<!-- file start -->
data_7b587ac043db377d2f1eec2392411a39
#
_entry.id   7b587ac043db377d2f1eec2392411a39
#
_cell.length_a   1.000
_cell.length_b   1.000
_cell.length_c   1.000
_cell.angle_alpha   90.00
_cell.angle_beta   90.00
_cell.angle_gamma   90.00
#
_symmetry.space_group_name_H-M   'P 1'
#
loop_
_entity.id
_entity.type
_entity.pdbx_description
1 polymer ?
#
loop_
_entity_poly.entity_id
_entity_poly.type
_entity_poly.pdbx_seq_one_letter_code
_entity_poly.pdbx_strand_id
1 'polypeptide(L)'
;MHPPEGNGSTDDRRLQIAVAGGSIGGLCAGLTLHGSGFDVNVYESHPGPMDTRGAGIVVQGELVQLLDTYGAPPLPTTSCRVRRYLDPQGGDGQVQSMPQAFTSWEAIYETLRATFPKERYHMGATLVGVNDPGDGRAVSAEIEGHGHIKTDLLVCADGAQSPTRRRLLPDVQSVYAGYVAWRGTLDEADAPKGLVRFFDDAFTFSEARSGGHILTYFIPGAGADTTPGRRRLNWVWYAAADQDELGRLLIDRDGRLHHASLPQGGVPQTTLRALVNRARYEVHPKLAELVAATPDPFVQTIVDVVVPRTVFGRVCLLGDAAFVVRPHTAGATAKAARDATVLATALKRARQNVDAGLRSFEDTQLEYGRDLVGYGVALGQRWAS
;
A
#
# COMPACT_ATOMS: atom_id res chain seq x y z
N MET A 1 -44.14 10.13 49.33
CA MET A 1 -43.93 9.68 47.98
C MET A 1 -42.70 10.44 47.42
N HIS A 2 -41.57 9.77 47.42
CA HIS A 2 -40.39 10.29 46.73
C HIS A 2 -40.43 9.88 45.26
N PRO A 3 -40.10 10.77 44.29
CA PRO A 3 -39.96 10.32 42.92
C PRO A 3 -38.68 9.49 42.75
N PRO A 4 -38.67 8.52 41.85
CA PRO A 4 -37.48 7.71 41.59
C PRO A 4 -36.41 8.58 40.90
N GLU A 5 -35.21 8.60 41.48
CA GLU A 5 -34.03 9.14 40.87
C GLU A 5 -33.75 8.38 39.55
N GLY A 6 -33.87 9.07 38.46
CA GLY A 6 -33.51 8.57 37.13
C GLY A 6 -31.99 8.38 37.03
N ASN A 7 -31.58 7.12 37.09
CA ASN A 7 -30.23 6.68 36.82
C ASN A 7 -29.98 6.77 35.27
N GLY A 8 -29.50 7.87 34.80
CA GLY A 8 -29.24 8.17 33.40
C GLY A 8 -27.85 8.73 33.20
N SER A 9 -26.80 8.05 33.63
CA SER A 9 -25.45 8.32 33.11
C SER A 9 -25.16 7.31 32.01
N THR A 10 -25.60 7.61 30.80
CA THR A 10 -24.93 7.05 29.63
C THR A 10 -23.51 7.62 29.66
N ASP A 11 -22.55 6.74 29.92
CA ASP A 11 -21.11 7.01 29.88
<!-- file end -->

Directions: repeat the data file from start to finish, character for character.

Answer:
data_7b587ac043db377d2f1eec2392411a39
#
_entry.id   7b587ac043db377d2f1eec2392411a39
#
_cell.length_a   1.000
_cell.length_b   1.000
_cell.length_c   1.000
_cell.angle_alpha   90.00
_cell.angle_beta   90.00
_cell.angle_gamma   90.00
#
_symmetry.space_group_name_H-M   'P 1'
#
loop_
_entity.id
_entity.type
_entity.pdbx_description
1 polymer ?
#
loop_
_entity_poly.entity_id
_entity_poly.type
_entity_poly.pdbx_seq_one_letter_code
_entity_poly.pdbx_strand_id
1 'polypeptide(L)'
;MHPPEGNGSTDDRRLQIAVAGGSIGGLCAGLTLHGSGFDVNVYESHPGPMDTRGAGIVVQGELVQLLDTYGAPPLPTTSCRVRRYLDPQGGDGQVQSMPQAFTSWEAIYETLRATFPKERYHMGATLVGVNDPGDGRAVSAEIEGHGHIKTDLLVCADGAQSPTRRRLLPDVQSVYAGYVAWRGTLDEADAPKGLVRFFDDAFTFSEARSGGHILTYFIPGAGADTTPGRRRLNWVWYAAADQDELGRLLIDRDGRLHHASLPQGGVPQTTLRALVNRARYEVHPKLAELVAATPDPFVQTIVDVVVPRTVFGRVCLLGDAAFVVRPHTAGATAKAARDATVLATALKRARQNVDAGLRSFEDTQLEYGRDLVGYGVALGQRWAS
;
A
#
# COMPACT_ATOMS: atom_id res chain seq x y z
N MET A 1 -44.14 10.13 49.33
CA MET A 1 -43.93 9.68 47.98
C MET A 1 -42.70 10.44 47.42
N HIS A 2 -41.57 9.77 47.42
CA HIS A 2 -40.39 10.29 46.73
C HIS A 2 -40.43 9.88 45.26
N PRO A 3 -40.10 10.77 44.29
CA PRO A 3 -39.96 10.32 42.92
C PRO A 3 -38.68 9.49 42.75
N PRO A 4 -38.67 8.52 41.85
CA PRO A 4 -37.48 7.71 41.59
C PRO A 4 -36.41 8.58 40.90
N GLU A 5 -35.21 8.60 41.48
CA GLU A 5 -34.03 9.14 40.87
C GLU A 5 -33.75 8.38 39.55
N GLY A 6 -33.87 9.07 38.46
CA GLY A 6 -33.51 8.57 37.13
C GLY A 6 -31.99 8.38 37.03
N ASN A 7 -31.58 7.12 37.09
CA ASN A 7 -30.23 6.68 36.82
C ASN A 7 -29.98 6.77 35.27
N GLY A 8 -29.50 7.87 34.80
CA GLY A 8 -29.24 8.17 33.40
C GLY A 8 -27.85 8.73 33.20
N SER A 9 -26.80 8.05 33.63
CA SER A 9 -25.45 8.32 33.11
C SER A 9 -25.16 7.31 32.01
N THR A 10 -25.60 7.61 30.80
CA THR A 10 -24.93 7.05 29.63
C THR A 10 -23.51 7.62 29.66
N ASP A 11 -22.55 6.74 29.92
CA ASP A 11 -21.11 7.01 29.88